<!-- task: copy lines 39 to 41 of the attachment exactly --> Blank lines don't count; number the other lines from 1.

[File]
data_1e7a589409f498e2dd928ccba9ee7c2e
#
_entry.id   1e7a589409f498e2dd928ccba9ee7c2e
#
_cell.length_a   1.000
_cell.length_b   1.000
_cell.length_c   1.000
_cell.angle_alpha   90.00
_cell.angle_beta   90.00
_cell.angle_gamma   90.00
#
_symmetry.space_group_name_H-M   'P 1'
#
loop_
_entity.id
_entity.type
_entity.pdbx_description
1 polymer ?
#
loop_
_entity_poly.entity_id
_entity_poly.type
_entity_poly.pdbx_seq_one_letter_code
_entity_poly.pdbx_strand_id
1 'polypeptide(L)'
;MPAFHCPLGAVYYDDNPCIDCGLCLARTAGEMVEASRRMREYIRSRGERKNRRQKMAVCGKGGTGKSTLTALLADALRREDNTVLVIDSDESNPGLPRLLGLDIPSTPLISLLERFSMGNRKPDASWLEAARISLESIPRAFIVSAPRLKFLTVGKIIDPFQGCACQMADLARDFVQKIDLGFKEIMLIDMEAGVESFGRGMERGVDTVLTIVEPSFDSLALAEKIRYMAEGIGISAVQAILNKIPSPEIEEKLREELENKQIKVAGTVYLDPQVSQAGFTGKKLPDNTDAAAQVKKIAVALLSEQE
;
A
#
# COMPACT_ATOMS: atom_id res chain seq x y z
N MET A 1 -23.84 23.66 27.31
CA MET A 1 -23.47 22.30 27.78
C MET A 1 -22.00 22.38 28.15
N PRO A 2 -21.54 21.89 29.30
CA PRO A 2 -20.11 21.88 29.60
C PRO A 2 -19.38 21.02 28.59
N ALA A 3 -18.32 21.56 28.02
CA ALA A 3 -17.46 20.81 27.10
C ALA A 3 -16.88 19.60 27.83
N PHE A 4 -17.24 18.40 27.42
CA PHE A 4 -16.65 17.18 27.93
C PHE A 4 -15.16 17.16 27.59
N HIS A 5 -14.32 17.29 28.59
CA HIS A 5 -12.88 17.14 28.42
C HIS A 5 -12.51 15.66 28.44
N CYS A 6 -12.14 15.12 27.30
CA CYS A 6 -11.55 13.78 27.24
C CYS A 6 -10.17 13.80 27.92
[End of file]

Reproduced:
C ALA A 3 -16.88 19.60 27.83
N PHE A 4 -17.24 18.40 27.42
CA PHE A 4 -16.65 17.18 27.93